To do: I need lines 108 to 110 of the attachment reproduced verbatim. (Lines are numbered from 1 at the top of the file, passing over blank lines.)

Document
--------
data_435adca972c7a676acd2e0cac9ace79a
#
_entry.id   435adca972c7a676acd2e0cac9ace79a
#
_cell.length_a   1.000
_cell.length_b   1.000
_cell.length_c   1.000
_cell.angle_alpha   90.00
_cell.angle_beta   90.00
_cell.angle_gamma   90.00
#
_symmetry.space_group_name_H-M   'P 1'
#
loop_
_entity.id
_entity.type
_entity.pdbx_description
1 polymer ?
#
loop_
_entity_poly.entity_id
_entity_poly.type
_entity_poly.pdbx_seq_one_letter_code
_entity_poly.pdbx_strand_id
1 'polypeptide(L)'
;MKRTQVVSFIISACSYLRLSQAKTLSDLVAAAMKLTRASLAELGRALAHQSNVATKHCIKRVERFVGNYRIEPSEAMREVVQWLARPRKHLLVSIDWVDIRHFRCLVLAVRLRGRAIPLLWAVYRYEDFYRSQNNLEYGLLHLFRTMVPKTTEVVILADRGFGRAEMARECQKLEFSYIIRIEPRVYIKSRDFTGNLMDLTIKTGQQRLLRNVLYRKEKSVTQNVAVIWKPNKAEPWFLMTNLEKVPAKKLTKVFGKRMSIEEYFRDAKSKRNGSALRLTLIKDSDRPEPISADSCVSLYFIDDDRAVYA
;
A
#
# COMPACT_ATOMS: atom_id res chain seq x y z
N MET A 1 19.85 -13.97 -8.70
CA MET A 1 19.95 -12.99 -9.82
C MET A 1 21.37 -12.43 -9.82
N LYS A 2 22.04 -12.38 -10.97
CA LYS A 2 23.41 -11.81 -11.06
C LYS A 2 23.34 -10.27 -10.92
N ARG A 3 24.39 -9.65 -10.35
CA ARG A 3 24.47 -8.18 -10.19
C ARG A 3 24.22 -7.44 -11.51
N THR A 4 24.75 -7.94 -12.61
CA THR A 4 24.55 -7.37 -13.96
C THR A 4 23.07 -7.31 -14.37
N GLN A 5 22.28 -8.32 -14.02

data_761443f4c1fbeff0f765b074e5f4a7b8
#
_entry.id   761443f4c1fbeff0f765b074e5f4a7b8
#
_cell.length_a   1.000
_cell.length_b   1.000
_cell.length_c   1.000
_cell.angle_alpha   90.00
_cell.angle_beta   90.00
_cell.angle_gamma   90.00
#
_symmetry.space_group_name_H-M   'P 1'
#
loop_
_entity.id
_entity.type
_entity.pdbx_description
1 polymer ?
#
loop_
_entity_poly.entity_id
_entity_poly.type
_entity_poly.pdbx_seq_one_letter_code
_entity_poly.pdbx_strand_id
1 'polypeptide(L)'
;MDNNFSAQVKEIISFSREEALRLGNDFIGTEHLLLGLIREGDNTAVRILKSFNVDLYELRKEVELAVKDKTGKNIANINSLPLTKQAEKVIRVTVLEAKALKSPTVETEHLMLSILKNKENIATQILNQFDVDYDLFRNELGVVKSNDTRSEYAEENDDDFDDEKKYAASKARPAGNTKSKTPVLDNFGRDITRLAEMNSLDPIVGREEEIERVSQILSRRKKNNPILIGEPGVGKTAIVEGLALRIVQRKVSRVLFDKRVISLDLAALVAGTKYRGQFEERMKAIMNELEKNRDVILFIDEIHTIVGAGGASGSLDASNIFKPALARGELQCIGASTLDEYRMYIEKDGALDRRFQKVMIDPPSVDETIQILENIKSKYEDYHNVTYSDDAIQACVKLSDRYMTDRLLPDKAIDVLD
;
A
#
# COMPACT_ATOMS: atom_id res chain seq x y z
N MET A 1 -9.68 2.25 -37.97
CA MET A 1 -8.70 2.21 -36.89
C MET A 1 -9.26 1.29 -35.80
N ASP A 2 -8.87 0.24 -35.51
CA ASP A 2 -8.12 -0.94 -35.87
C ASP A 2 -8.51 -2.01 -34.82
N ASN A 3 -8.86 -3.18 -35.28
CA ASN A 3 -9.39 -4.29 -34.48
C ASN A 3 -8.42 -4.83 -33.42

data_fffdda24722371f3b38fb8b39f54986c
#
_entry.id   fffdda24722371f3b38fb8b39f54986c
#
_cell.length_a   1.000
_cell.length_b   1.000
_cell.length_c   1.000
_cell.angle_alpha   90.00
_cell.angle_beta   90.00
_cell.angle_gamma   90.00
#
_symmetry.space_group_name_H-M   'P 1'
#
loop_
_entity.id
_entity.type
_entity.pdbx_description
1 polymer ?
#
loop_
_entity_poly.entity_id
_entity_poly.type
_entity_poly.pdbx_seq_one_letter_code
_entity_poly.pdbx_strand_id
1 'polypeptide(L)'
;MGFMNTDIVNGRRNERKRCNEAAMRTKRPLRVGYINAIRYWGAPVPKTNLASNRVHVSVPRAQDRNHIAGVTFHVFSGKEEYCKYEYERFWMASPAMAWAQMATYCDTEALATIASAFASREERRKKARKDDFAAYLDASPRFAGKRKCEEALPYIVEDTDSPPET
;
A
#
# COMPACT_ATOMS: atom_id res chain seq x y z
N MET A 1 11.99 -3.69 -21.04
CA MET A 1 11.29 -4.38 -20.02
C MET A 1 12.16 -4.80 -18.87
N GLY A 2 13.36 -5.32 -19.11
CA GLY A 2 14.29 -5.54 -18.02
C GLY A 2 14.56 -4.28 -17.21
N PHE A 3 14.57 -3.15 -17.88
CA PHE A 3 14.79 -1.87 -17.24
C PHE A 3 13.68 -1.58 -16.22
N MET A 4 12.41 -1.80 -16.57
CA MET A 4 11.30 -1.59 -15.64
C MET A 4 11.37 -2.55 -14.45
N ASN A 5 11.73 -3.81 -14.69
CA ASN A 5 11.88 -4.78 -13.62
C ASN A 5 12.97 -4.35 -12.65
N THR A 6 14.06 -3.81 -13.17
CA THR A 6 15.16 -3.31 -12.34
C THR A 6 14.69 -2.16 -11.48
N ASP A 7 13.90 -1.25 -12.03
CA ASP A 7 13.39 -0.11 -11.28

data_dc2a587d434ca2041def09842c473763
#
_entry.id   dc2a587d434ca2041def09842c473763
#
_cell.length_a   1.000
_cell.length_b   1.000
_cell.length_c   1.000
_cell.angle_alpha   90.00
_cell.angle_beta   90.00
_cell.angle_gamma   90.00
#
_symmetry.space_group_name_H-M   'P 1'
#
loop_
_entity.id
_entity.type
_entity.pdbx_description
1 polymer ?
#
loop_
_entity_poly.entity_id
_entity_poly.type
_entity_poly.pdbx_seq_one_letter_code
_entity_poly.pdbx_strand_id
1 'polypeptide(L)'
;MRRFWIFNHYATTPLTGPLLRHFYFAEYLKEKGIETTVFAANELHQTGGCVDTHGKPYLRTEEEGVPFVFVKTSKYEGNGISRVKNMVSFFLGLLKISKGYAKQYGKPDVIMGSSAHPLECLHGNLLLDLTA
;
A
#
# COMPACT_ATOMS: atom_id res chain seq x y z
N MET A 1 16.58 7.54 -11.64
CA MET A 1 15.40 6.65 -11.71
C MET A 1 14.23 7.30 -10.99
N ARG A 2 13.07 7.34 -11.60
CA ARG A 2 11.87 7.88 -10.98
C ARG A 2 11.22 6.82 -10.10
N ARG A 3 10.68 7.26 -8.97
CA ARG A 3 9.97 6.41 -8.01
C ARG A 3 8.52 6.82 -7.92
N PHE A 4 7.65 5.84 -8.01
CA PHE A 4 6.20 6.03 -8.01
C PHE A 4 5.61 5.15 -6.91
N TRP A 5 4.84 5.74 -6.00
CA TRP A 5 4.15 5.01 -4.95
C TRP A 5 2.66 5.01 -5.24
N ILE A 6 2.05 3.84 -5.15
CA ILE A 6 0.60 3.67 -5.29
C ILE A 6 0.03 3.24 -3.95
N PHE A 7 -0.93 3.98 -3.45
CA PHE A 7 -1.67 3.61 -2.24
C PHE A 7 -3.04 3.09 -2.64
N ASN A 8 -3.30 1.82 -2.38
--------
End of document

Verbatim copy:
;MGFMNTDIVNGRRNERKRCNEAAMRTKRPLRVGYINAIRYWGAPVPKTNLASNRVHVSVPRAQDRNHIAGVTFHVFSGKEEYCKYEYERFWMASPAMAWAQMATYCDTEALATIASAFASREERRKKARKDDFAAYLDASPRFAGKRKCEEALPYIVEDTDSPPET
;
A